SUMMARY: In a press release issued Tuesday, the Micheline’s Three Conditions Campaign called for the end to just talking about gender equality and actually begin to implement it by promoting the five female lecturers overlooked for promotion since 2009 and who have been forced to take their gender discrimination cases to court. The release was issued in response to 2014 statistics released this week by the Higher Education Authority pointing to NUI Galway’s continued last-place performance among all Irish universities for the promotion of women to senior positions. Below is the press release that was sent to news outlets: 

GALWAY  — With NUI Galway’s latest dismal performance regarding the number of women in senior posts, the Micheline’s Three Conditions Campaign is demanding the end to rhetoric and calling for real change at the university, beginning with the promotions of five female lecturers who have had to take their fight to court.

Newly released Higher Education Authority (HEA) national statistics for 2014 confirm that NUI Galway is still at the bottom – across the board among all Irish universities – for the percentage of women in senior academic positions, with the percentage of associate professors who are women actually decreasing. The poor performance came despite the university’s claim that it takes gender equality seriously and has launched initiatives, such as a Gender Equality Task Force, to address the long-standing problem.

“These statistics prove what we’ve been saying all along – that NUI Galway talks about its commitment to gender equality but, in actuality, is only going through the motions to do something about it,” said Dr Micheline Sheehy Skeffington. “Real change can only come about by promoting a higher percentage of qualified women. That’s why we are calling for the immediate promotions of the five female lecturers who were denied promotions in 2009 and are now battling for their rights in court, costing them thousands of their own euro along with the stress of going against the juggernaut institution of NUIG.” The former NUI Galway botanist’s landmark win a year ago in the Equality Tribunal set off the firestorm for the call for gender equality not just at the Galway institution but at universities throughout Ireland. “One year on today –what real changes have come about?” she asked.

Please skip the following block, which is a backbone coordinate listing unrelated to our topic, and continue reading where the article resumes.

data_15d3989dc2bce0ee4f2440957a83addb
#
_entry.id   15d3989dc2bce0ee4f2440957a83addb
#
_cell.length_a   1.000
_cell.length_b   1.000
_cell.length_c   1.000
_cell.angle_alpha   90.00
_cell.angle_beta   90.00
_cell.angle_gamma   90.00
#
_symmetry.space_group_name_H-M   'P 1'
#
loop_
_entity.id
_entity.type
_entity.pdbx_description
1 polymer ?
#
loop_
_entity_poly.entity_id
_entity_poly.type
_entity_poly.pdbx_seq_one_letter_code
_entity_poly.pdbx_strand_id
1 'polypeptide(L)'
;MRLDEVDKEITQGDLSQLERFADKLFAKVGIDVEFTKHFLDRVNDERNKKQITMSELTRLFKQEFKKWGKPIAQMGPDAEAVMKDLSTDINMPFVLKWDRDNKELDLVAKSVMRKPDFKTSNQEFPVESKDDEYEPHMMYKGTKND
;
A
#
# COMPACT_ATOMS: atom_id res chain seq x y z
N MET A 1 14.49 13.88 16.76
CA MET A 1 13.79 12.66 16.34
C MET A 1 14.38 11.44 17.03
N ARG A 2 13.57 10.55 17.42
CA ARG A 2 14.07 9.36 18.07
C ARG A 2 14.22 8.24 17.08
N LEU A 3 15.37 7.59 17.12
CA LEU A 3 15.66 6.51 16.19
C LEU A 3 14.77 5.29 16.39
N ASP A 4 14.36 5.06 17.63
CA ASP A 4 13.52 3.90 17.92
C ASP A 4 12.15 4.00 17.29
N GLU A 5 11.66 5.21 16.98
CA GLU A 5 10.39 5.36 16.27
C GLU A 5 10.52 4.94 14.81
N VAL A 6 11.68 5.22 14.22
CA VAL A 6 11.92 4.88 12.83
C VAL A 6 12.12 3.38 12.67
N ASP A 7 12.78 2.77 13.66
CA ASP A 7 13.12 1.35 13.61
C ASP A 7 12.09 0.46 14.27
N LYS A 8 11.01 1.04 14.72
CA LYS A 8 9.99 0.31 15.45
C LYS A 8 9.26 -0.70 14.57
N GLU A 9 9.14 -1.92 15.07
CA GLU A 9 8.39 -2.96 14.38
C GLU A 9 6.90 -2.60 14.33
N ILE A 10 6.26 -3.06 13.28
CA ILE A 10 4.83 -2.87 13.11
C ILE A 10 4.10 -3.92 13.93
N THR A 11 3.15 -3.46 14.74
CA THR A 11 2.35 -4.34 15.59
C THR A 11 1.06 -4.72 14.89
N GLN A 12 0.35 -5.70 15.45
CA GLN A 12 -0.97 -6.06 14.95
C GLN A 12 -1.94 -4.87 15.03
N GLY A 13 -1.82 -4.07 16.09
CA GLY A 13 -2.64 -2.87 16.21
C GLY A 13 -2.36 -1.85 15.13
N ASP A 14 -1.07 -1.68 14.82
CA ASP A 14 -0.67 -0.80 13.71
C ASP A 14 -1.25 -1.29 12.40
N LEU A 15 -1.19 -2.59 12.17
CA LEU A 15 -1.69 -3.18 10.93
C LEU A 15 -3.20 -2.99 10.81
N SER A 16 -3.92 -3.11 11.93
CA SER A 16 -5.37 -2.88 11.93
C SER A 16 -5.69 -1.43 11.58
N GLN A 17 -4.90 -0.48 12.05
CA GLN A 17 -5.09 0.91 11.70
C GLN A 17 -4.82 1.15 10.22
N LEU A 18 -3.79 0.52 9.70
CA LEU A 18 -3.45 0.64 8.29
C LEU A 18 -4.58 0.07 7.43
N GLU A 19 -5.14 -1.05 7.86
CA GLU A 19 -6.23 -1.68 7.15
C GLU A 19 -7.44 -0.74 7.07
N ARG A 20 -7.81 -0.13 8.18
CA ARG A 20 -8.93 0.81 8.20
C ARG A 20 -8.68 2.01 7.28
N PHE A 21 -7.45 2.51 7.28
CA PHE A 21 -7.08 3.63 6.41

The breakdown of the latest figures released by the HEA shows that the number of female junior lecturers at NUI Galway increased from 52% in 2013 to 53% in 2014. Yet, contrary to the university’s claims of improving gender equality, the percentage of female associate professors fell from 13% in 2013 to 10% in 2014 while the percentage of female senior lecturers and professors remained the same at 30% and 14%, respectively. The Irish Federation of University Teachers said this was the poorest performance of any university across all three senior grades.

As a whole, however, the seven universities included in the HEA statistics did not fare much better. All together, the percentage of female junior lecturers increased from 50% in 2013 to 51% in 2014. Yet, the percentage of female associate professors dropped dramatically from 26% in 2013 to 20% last year while the percentage of senior lecturers who are women went from 35% to 34% and, for female professors, from 19% to 20% those years. Ireland is still bottom of the European list after Malta, with the second-highest Glass Ceiling Index for female academics.

The campaign states that NUI Galway is more interested in publishing rhetoric and improving the university’s public relations than actually confronting gender bias. Members cite that Dr Jim Browne, NUI Galway president, said in an Irish Times article published in May 2015 that the university recognised the problem with gender discrimination in 2009 when only one of 17 promotions to senior lecturer went to a woman. Browne said he “led and pushed” the Governing Authority to agree to a quota system. “But the figures don’t lie,” said Rose Foley of the Micheline’s Three Conditions campaign. “The truth is that the proportion of women in senior posts actually dropped in 2014.”